• Burchfield, L., Luk, S., Antoniou, M. and Cutler, A. (2017), 'Lexically guided perceptual learning in Mandarin Chinese', INTERSPEECH (Conference), Stockholm, Sweden.
  • Tyler, M., Kawase, S. and Antoniou, M. (2014), 'Does immersion experience reduce /r/-/l/ category overlap for Japanese learners of English?', Australasian International Conference on Speech Science and Technology, Christchurch, N.Z..
  • Tyler, M., Best, C., Goldstein, L., Antoniou, M. and Krebs-Lazendic, L. (2008), 'Six and twelve-month-olds' discrimination of native versus non-native between- and within-organ fracative plast contrasts', Interspeech 2008, Brisbane Australia.
  • Antoniou, M., Best, C. and Tyler, M. (2008), 'Perceptual evidence of Modern Greek voiced stops as phonological categories', Interspeech 2008, Brisbane Australia.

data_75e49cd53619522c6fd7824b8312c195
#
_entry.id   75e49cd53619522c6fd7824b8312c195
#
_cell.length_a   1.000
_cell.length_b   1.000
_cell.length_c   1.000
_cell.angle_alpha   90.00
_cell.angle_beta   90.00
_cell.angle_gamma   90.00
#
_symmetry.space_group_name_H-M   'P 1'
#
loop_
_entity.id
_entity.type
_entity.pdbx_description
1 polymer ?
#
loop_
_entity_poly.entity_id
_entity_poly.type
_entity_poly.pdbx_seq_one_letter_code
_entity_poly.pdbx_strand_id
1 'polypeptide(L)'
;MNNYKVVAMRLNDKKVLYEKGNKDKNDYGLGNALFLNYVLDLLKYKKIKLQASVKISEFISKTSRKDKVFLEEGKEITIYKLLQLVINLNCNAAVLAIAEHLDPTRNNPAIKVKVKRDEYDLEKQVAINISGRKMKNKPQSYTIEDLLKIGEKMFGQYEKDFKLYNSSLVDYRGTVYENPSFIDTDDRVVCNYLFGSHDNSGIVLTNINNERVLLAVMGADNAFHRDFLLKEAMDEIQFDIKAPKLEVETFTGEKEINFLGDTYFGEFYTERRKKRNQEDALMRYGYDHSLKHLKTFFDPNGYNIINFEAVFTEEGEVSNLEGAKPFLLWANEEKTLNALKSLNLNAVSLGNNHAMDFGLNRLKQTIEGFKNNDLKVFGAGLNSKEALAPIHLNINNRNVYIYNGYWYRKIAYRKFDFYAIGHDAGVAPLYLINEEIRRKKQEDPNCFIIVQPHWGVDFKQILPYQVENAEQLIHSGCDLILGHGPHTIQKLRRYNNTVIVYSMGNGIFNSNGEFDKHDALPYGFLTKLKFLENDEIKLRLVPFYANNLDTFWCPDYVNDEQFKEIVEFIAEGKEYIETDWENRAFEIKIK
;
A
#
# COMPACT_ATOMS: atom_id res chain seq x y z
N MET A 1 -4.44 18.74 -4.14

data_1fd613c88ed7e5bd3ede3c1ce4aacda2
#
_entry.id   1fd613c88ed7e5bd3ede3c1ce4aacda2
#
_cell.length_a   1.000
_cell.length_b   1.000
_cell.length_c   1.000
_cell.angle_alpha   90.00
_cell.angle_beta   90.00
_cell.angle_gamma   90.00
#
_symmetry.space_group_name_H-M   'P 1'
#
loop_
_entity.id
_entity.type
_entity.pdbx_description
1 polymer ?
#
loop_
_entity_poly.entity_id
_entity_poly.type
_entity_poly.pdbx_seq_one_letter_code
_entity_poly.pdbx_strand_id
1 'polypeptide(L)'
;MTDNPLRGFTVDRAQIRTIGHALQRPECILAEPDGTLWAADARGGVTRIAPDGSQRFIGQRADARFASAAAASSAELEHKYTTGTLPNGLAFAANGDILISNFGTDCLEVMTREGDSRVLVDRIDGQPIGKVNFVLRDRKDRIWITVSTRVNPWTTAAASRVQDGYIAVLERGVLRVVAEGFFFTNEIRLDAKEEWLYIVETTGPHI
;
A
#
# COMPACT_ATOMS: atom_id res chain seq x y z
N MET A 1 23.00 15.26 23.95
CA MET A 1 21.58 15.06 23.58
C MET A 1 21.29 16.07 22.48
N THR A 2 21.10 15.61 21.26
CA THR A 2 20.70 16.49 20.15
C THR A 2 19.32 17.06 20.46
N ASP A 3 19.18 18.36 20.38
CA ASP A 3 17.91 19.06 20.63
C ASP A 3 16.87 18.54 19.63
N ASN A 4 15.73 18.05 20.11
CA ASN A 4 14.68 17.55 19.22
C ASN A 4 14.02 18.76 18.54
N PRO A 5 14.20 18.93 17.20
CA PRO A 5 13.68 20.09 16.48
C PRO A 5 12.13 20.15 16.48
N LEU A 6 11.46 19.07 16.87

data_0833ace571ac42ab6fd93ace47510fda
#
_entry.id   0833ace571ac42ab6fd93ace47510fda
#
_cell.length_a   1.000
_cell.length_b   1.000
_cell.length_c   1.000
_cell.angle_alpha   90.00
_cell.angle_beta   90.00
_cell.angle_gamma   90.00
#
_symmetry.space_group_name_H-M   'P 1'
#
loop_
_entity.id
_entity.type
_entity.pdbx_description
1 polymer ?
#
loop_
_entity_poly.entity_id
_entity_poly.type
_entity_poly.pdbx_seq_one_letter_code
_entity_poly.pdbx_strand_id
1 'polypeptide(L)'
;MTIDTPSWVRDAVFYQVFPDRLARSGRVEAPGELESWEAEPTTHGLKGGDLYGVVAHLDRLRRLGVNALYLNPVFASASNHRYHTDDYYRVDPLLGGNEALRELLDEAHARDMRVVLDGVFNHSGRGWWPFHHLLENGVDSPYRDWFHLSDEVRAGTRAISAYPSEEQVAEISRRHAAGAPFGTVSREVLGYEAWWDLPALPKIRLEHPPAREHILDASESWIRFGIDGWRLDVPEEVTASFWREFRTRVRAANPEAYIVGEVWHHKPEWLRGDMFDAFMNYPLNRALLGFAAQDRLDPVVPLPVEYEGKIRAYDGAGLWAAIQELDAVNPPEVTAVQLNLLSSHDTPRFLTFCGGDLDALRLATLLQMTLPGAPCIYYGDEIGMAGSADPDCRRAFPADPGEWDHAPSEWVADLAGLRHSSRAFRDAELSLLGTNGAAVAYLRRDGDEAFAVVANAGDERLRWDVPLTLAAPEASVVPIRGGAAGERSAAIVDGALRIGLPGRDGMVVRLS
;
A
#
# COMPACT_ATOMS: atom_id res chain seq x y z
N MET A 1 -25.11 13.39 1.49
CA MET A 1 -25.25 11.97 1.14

• Antoniou, M., Best, C., Tyler, M. and Kroos, C. (2008), 'Effects of linguistic context on Greek-English bilingual production of voice onset time', Laboratory Phonology 11, Victoria University: Wellington, New Zealand.

Previous Projects

Title: Cracking the code of successful language learning
  • Australian Research Council (ACRG)
Western Researchers: Mark Antoniou
Years: 2015-01-05 - 2018-06-30
ID: P00022166


Current Supervision

Thesis Title: Constraints on Adaptability in Bilingual Speech Perception
Field of Research:
Thesis Title: Development of L2 English Morphology among Hong Kong Deaf Children
Field of Research:
Thesis Title: A Comparative Study on the Factors that Affect Bilinguals' Interpreting Competence -Taking Compound Bilinguals as Subjects
Field of Research:

Previous Supervision

Thesis Title: What Does Lexical Retrieval Performance in Children and Young Adults Say About Developmental Bilingualism?
Field of Research: Speech Pathology


Title: Living a culture How learning Chinese makes life easier
Description: Blog post citing my work concerning the advantages of bilingualism
Title: The benefits of failing French
Description: New York Times op-ed citing my work on the effects of language learning on the older adult brain
Title: UWS impresses research council
Description: News article covering my ARC DECRA success